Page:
We are now into the 3rd month of homeschooling after summer and somehow, we're doing okay. I usually start to get bored and let things slip after about 8 weeks but Catherine and I are plugging away and Harry is joining in in a few things like math and penmanship.

Scheduling has helped, yes, but I think taking my time to pick all our programs has been the big plus. Math, penmanship, spelling, science, etc. all have enough variety to keep me interested and clear enough directions that I'm not floundering. I'm quite excited about the prospect of actually having a finished Singapore Math workbook in another 6 weeks.

The only change since the last update has been with writing. Catherine and I were both enjoying the Classical Writing approach but I recently stumbled on Modeling the Classics, Language Arts Lessons from The Hobbit (available as a PDF download, whoo hoo!). This happened just as we were getting a little tired of Aesop AND just as we were starting the Hobbit as a read aloud (Catherine had listened to an audio book version a couple of years ago but wanted a refresher before my next planned read aloud, LOTR). It's been a wonderful fit so far. It's got most of the components (copy work, grammar, outlines, etc.) that we liked about Classical Writing but also has some drawing assignments and runs ten weeks as opposed to, well, forever.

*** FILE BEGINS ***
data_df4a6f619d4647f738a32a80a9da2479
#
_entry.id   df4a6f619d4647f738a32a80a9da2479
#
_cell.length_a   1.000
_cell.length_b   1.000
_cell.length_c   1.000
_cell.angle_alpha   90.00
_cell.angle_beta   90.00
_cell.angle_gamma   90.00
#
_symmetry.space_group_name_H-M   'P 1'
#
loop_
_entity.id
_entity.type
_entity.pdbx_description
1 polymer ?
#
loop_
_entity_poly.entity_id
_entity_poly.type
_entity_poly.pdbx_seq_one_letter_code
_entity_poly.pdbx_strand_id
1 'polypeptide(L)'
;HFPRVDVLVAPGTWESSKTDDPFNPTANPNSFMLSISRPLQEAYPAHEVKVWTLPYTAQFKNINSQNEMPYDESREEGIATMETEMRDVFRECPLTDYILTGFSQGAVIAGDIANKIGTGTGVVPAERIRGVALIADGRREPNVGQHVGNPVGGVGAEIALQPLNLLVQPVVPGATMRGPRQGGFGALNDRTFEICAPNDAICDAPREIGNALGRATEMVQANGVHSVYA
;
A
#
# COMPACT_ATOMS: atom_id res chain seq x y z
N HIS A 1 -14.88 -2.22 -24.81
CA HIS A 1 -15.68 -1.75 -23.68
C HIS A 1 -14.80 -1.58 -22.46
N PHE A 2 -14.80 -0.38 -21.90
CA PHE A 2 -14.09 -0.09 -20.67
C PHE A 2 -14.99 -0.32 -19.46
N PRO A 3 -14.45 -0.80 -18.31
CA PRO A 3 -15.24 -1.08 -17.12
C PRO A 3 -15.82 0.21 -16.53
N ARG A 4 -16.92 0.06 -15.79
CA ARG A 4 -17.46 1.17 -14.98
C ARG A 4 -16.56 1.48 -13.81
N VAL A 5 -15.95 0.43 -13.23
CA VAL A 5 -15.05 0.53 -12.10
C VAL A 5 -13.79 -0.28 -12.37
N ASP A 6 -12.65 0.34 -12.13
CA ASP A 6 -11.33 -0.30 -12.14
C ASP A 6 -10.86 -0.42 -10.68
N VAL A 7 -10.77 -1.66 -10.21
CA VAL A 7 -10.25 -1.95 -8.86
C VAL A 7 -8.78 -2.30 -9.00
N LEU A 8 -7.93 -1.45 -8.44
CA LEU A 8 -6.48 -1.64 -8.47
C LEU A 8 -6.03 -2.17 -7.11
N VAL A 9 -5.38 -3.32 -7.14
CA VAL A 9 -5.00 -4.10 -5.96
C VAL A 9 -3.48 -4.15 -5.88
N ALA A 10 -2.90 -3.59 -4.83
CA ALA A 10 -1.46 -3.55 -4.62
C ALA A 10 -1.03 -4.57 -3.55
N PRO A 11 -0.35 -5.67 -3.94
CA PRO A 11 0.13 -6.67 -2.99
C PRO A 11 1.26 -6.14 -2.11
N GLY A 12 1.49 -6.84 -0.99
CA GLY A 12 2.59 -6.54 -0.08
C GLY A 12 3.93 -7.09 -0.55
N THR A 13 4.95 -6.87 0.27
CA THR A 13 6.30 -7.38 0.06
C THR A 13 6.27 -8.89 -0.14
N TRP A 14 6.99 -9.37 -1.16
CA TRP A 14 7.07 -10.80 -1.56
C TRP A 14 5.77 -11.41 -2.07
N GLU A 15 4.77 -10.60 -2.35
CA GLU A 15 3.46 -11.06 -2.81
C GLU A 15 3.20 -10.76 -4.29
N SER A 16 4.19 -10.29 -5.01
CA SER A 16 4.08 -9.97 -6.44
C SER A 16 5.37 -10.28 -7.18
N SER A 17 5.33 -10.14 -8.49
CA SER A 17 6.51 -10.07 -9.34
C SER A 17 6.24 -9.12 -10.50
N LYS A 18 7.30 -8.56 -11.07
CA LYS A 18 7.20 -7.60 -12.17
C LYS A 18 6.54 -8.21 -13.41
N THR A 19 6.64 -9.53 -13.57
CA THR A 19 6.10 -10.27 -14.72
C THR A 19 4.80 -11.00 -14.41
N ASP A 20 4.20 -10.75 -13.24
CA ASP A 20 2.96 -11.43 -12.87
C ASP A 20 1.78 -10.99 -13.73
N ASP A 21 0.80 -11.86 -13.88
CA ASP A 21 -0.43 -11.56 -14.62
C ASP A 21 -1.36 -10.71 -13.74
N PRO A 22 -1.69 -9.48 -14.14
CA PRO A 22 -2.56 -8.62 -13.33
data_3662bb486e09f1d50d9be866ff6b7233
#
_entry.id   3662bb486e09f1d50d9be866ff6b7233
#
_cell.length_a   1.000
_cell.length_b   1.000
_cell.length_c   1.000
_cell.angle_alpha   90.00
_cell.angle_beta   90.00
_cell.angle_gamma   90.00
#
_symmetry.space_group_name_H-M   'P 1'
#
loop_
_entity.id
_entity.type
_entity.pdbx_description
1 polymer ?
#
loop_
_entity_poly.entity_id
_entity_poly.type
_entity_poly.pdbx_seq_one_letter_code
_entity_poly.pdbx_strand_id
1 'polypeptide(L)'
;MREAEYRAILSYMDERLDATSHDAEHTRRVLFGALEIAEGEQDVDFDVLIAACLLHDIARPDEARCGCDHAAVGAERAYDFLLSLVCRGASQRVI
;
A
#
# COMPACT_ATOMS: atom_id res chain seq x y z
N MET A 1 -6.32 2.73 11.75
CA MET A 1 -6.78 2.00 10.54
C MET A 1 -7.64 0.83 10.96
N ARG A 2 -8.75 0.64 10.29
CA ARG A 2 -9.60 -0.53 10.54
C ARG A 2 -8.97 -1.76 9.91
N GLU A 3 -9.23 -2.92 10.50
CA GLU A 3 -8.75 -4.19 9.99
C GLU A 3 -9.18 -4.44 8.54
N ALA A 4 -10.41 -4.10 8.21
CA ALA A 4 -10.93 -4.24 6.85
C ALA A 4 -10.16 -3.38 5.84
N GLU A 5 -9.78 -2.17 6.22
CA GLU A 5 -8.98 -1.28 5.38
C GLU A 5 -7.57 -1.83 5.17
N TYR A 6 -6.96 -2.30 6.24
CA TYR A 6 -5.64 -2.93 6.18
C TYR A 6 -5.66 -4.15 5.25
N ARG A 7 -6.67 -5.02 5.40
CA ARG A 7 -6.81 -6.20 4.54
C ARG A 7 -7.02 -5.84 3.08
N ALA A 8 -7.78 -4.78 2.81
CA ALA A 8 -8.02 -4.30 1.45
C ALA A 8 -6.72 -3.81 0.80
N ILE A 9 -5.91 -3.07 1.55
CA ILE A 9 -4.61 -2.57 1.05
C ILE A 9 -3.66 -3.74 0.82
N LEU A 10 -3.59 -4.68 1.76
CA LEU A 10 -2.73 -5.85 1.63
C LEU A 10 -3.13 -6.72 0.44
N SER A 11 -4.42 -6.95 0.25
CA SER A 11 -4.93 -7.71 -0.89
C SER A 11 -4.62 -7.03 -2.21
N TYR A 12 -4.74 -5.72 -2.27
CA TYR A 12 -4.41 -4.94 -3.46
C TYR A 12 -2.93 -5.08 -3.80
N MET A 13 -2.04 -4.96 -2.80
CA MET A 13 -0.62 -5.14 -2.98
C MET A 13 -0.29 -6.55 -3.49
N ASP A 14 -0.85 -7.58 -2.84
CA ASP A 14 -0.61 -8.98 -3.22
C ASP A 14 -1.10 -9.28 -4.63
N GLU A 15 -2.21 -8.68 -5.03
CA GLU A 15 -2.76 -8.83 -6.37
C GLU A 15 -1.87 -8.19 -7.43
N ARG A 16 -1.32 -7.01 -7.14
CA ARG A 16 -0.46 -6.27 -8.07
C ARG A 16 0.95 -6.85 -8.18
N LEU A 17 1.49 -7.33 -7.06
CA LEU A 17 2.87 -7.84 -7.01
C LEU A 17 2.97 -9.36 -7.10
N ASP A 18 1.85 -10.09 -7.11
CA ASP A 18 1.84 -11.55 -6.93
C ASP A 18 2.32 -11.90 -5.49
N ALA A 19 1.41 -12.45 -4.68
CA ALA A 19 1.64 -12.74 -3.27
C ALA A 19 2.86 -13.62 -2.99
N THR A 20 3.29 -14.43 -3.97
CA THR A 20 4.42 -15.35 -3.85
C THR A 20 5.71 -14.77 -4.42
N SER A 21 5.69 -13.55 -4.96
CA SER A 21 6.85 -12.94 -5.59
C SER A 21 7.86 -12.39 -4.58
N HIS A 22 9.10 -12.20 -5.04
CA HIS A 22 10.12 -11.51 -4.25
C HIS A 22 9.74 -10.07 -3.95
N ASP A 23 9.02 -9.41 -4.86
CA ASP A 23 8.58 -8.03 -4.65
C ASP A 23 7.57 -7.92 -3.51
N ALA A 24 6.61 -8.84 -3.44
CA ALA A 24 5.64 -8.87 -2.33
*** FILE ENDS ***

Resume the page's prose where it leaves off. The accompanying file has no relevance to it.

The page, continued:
I also found a tool to add Greek back into the mix. Greek 'n' Stuff has Biblical Greek Alphabet Practice Pages (can you tell I'm a sucker for ebooks?) which is chock full of different puzzles, from wordsearchs to secret messages that will drill the alphabet into Catherine's (and my) head.

Monday, October 6, 2008

On Folksy Politicians

(The following was partly cribbed from a message board post I made. I am plagarizing myself!)

CBC radio had a discussion, following the VP debates, about how many modern politicians seem to be gravitating towards folksyism. Winks to the camera, tales of shopping at Home Depot, that sort of thing. Not only are they gravitating towards that folksy attitude they're often disparaging intellect and education. I've noticed it in Canadian politicians as well, most prominently in Conservativce leader Stephen Harper who disparages the arts community and pretends to speak for the average Canuck.